Ageism, Religiosity, and Wellbeing Among Older Adults: Evidence From the European Social Survey (ESS4)

Harris Hyun soo Kim, Jong Hyun Jung

Research output: Contribution to journalArticlepeer-review

5 Scopus citations

Abstract

Research shows that ageism (systemic discrimination against people because of their age) significantly undermines physical and psychological wellbeing, particularly among older adults. Our aim is to contribute to the literature by investigating whether this negative association varies across national religious context. We estimate multilevel models by drawing on a subset of data (ages 55 and above) from the fourth round of the European Social Survey (2008/2009). We find that ageism is negatively related to measures of wellbeing (happiness, life satisfaction, self-rated health). More importantly, the relationship is less pronounced in countries with higher levels of religiosity. These findings suggest that the country’s religious environment serves as a buffer against deleterious health consequences of ageism for the older population. Our study thus provides additional evidence on ageism as a critical risk factor and sheds novel light on the moderating role of country-level religiosity as a protective factor.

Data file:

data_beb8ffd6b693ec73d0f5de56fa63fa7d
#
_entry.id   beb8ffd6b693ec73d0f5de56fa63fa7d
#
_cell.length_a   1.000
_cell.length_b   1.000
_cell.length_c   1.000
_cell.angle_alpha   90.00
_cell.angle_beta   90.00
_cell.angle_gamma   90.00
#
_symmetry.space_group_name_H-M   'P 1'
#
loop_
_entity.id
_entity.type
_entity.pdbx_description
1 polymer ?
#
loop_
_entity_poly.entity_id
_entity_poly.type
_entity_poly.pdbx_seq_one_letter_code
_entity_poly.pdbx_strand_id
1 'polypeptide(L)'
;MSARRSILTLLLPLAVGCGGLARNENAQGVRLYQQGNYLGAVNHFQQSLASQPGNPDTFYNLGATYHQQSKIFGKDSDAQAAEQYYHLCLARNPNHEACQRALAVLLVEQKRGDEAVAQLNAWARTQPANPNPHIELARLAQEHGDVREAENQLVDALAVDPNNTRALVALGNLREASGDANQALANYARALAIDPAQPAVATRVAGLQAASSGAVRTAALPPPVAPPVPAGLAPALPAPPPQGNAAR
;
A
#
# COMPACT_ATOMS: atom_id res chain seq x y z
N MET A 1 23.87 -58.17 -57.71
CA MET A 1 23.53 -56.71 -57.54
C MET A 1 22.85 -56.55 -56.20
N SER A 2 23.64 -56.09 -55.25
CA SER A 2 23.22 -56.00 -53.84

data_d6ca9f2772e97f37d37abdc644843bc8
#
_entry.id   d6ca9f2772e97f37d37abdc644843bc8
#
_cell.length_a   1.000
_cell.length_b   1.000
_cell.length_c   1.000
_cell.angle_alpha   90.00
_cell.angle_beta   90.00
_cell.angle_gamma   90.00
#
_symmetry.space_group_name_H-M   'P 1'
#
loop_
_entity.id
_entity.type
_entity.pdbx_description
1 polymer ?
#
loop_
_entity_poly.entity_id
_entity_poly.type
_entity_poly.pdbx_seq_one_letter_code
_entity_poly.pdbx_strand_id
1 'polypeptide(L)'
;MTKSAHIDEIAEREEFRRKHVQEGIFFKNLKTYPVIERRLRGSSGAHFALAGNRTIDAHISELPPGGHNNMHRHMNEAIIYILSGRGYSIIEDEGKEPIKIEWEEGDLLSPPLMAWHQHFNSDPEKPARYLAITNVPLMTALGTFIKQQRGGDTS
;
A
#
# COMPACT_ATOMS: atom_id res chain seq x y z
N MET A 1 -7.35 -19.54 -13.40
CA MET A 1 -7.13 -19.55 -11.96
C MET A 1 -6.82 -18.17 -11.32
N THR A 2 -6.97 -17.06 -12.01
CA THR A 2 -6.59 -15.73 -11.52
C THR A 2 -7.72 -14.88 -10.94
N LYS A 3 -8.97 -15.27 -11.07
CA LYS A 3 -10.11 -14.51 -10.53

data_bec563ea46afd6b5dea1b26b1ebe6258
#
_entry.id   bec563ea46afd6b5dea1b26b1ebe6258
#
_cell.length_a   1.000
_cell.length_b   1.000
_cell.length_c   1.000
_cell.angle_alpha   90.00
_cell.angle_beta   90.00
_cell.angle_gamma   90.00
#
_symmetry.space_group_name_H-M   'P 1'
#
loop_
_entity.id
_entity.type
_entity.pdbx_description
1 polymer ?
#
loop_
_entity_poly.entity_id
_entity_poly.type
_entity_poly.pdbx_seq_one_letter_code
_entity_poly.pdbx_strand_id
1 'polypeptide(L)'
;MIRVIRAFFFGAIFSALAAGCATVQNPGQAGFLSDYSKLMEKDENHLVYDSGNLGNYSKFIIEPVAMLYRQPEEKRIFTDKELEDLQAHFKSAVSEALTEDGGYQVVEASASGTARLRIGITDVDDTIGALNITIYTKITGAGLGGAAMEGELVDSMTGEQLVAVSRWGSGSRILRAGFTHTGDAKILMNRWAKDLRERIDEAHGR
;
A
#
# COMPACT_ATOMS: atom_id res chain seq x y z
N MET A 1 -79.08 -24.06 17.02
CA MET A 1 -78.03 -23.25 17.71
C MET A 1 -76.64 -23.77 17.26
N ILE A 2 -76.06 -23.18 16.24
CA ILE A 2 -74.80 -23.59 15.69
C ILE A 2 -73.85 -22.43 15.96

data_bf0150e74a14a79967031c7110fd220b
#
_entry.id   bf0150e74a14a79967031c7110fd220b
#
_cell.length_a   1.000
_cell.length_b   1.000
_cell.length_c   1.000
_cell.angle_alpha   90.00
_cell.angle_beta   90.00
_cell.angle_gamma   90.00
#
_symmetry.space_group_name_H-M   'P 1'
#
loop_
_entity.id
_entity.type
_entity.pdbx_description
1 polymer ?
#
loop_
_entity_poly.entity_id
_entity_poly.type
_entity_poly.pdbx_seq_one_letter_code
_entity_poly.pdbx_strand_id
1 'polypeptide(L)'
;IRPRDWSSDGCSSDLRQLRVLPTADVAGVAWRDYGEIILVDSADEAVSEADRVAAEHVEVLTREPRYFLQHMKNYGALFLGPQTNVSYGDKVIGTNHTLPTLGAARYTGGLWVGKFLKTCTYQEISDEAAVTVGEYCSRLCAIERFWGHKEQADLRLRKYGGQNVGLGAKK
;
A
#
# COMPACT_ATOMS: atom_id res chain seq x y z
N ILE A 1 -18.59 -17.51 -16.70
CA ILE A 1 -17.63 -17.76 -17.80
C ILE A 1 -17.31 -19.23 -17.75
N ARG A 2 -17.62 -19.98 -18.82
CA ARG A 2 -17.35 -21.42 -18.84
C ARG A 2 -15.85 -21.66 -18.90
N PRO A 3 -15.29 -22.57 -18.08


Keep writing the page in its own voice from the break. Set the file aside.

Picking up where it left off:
Original languageEnglish
Pages (from-to)214-226
Number of pages13
JournalResearch on Aging
Volume43
Issue number5-6
DOIs
StatePublished - May 2021

Keywords

  • European social survey
  • ageism
  • health
  • multilevel analysis
  • religious context
  • wellbeing

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